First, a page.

I never tire of looking at bizarre shutter installations (or shudders – hat tip to Seth!) which is fortunate as there is no shortage of them!  It’s been almost two years since I first posted about them –  it’s time to share some more!

That previous post noted the fact that today we call everything hanging next to a window a shutter, even though this wasn’t always the case.  Old millwork catalogs make clear the difference between shutters (which are louvered) and blinds (which are solid).  Not only have we as a culture forgotten that distinction, but we seem to have forgotten what shutters were even intended for in the first place!  Most see them as decorative accessories – something akin to optional jewelry simply for the sake of fashion.  With central air being so universal, not many people open their windows for ventilation any more, and storm windows now help to protect from the elements and unwanted intruders.  It’s no wonder that shutters have devolved into useless appendages.

The trend seems to have begun surprisingly early – at least by the 1920’s – especially surprising given that windows were still very much used in the traditional manner at that time.  Here are some some more examples of how merely ornamental shutters have become:


This design from a catalog of house plans c. 1920’s shows a pair of shutters placed correctly in terms of function, but the they are a tad too large to actually be able to serve as shutters; there is not enough room within the window opening to accommodate both of them. They are clearly just ornamental here. Image courtesy of archive.org.


In this period example, all of the windows sport shutters. The arched attic window’s shutters are more believable in terms of scale, but are hanging on the wrong sides of the window in order to actually fold over and cover the window! The wide double window next to the door does not have shutters large enough to cover the windows. And there is an awning in the way to prohibit that even if the shutters were to somehow fold over. Image courtesy of archive.org.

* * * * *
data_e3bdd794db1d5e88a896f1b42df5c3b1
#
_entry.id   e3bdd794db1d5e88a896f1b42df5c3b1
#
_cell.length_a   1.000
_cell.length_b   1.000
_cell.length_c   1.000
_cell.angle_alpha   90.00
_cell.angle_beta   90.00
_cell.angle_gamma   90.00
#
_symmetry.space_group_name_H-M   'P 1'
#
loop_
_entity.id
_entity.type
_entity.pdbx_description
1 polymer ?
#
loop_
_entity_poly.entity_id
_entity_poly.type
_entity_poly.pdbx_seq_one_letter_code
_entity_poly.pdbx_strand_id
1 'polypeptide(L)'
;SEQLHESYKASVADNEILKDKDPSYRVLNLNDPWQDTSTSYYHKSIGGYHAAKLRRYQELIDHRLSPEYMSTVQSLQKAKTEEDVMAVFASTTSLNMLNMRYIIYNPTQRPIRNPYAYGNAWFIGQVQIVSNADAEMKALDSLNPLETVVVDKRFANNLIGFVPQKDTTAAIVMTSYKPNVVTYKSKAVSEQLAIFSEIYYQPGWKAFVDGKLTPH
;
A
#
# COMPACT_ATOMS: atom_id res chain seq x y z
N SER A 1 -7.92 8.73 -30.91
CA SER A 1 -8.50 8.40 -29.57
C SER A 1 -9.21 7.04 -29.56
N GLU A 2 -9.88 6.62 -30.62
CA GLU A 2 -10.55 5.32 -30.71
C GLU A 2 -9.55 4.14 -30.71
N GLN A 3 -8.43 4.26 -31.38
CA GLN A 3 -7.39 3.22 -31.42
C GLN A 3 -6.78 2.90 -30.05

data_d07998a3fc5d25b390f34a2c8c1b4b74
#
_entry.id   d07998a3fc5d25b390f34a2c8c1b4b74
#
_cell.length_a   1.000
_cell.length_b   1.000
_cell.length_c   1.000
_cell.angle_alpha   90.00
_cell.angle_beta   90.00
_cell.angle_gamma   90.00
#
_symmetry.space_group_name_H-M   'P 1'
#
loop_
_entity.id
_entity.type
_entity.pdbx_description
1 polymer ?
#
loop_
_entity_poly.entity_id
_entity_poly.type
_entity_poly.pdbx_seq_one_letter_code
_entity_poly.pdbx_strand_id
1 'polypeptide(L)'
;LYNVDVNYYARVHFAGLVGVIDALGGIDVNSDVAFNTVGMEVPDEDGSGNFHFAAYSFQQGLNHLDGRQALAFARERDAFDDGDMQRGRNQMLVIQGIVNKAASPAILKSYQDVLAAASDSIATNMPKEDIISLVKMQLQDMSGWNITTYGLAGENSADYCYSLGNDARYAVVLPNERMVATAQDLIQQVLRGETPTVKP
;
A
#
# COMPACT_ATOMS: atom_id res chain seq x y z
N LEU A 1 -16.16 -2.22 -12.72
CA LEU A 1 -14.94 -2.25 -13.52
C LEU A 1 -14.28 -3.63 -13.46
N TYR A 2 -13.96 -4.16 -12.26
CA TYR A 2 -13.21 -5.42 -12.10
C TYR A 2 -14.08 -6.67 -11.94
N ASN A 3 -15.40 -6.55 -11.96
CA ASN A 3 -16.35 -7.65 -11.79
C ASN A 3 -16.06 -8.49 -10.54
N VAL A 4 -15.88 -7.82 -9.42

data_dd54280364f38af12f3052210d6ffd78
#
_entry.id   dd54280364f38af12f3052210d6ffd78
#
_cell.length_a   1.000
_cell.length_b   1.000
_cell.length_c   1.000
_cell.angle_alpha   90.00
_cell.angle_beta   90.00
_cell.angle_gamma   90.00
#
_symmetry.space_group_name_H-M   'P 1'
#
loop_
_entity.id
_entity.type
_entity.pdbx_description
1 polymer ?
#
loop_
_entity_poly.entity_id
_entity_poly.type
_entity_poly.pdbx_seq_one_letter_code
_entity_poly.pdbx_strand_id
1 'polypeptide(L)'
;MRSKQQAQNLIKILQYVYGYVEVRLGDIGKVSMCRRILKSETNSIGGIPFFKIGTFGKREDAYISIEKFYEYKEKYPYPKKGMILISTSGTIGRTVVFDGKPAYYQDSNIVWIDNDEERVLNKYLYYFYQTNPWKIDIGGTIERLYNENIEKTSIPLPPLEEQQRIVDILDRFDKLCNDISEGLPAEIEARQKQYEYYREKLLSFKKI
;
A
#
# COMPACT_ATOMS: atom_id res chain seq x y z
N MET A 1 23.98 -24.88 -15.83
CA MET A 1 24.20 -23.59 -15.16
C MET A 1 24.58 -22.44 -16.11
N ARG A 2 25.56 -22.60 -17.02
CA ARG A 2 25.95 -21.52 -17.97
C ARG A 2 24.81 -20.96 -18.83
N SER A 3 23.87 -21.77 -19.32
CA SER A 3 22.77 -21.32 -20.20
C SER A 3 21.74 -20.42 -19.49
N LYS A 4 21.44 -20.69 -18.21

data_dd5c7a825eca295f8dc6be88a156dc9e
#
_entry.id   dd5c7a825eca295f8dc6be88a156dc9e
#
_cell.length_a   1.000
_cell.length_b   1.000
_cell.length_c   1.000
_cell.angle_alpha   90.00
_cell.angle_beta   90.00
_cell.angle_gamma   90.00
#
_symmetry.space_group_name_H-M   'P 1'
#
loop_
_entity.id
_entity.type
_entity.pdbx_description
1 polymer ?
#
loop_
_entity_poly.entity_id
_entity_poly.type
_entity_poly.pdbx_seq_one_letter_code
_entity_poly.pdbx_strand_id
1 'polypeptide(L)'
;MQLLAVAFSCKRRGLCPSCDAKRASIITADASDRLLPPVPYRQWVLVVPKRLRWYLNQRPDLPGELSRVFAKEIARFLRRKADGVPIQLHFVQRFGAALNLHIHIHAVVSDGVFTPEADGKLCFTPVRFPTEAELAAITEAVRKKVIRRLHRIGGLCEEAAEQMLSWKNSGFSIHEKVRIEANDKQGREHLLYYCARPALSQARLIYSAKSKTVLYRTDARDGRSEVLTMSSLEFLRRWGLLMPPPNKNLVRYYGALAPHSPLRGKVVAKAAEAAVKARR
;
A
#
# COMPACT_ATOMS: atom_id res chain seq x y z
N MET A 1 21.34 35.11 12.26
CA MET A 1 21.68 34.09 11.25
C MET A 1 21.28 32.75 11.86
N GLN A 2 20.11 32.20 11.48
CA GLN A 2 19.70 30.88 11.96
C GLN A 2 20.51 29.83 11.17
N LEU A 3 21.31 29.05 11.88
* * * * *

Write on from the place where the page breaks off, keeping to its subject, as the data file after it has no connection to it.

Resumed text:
Yet another period example – here the shutters on the arched window are not only too small, but they are reversed from their intended positions.


These shutters, if hinged, could only cover half of each window. They are also slightly larger than what would be needed for half of the window.


A similar house makes no pretense about it; these iron “shutters” are purely ornamental – and hung on the wrong sides of the windows!


In a more contemporary example, “shutters” are created out of a contrasting color of steel (or perhaps vinyl) siding. Again, they are too large – half the number seen would theoretically serve to cover each window.


These blinds are not only too large to both fit their openings, but balustrades have been installed in front of them, preventing them from any possible utility. Also a storm door is installed in the space needed to acommodate them if they could close. A similar pair at right has been used to visually lengthen the short window they flank.  Also, their shapes mimic the arched casings rather then the squared openings.


This colonial-era house does not have enough “shutters” on the front. They are also hung beyond the window casing and are slightly taller than what would fit inside the window’s casing.


What purpose would these small shutters serve if folded over the corners of this garage door opening? Tall, skinny, shutters inexplicably flank the bay window at left… a good distance away from the glass.


I kind of like this one; it is at least more honest than the others and rather playful!

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